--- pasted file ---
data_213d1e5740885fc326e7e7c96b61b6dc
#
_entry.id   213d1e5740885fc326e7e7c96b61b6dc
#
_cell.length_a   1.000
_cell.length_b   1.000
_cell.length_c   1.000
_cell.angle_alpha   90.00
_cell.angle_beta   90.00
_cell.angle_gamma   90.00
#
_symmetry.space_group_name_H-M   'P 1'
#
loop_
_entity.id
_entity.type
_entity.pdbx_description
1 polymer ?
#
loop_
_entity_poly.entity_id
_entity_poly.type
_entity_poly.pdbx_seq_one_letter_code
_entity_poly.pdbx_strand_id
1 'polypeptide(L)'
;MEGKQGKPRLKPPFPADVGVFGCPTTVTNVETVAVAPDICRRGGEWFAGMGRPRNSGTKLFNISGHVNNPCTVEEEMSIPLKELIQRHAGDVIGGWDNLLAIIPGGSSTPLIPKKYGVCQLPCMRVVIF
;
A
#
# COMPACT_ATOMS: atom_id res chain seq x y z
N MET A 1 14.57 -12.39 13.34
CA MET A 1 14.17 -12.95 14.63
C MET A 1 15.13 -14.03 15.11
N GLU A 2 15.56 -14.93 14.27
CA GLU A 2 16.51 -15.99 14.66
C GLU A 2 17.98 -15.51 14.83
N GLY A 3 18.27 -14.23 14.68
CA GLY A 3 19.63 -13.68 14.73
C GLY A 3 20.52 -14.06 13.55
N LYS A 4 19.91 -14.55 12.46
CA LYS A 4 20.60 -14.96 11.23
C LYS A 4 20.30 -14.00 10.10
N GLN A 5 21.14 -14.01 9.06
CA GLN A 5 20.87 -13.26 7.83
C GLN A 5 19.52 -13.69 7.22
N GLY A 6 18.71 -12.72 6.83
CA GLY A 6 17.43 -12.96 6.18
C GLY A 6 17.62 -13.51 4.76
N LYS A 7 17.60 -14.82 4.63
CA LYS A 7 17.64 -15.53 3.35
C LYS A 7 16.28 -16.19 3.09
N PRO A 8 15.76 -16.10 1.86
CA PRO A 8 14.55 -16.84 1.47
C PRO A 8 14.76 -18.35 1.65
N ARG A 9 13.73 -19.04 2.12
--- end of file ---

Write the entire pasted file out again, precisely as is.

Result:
data_213d1e5740885fc326e7e7c96b61b6dc
#
_entry.id   213d1e5740885fc326e7e7c96b61b6dc
#
_cell.length_a   1.000
_cell.length_b   1.000
_cell.length_c   1.000
_cell.angle_alpha   90.00
_cell.angle_beta   90.00
_cell.angle_gamma   90.00
#
_symmetry.space_group_name_H-M   'P 1'
#
loop_
_entity.id
_entity.type
_entity.pdbx_description
1 polymer ?
#
loop_
_entity_poly.entity_id
_entity_poly.type
_entity_poly.pdbx_seq_one_letter_code
_entity_poly.pdbx_strand_id
1 'polypeptide(L)'
;MEGKQGKPRLKPPFPADVGVFGCPTTVTNVETVAVAPDICRRGGEWFAGMGRPRNSGTKLFNISGHVNNPCTVEEEMSIPLKELIQRHAGDVIGGWDNLLAIIPGGSSTPLIPKKYGVCQLPCMRVVIF
;
A
#
# COMPACT_ATOMS: atom_id res chain seq x y z
N MET A 1 14.57 -12.39 13.34
CA MET A 1 14.17 -12.95 14.63
C MET A 1 15.13 -14.03 15.11
N GLU A 2 15.56 -14.93 14.27
CA GLU A 2 16.51 -15.99 14.66
C GLU A 2 17.98 -15.51 14.83
N GLY A 3 18.27 -14.23 14.68
CA GLY A 3 19.63 -13.68 14.73
C GLY A 3 20.52 -14.06 13.55
N LYS A 4 19.91 -14.55 12.46
CA LYS A 4 20.60 -14.96 11.23
C LYS A 4 20.30 -14.00 10.10
N GLN A 5 21.14 -14.01 9.06
CA GLN A 5 20.87 -13.26 7.83
C GLN A 5 19.52 -13.69 7.22
N GLY A 6 18.71 -12.72 6.83
CA GLY A 6 17.43 -12.96 6.18
C GLY A 6 17.62 -13.51 4.76
N LYS A 7 17.60 -14.82 4.63
CA LYS A 7 17.64 -15.53 3.35
C LYS A 7 16.28 -16.19 3.09
N PRO A 8 15.76 -16.10 1.86
CA PRO A 8 14.55 -16.84 1.47
C PRO A 8 14.76 -18.35 1.65
N ARG A 9 13.73 -19.04 2.12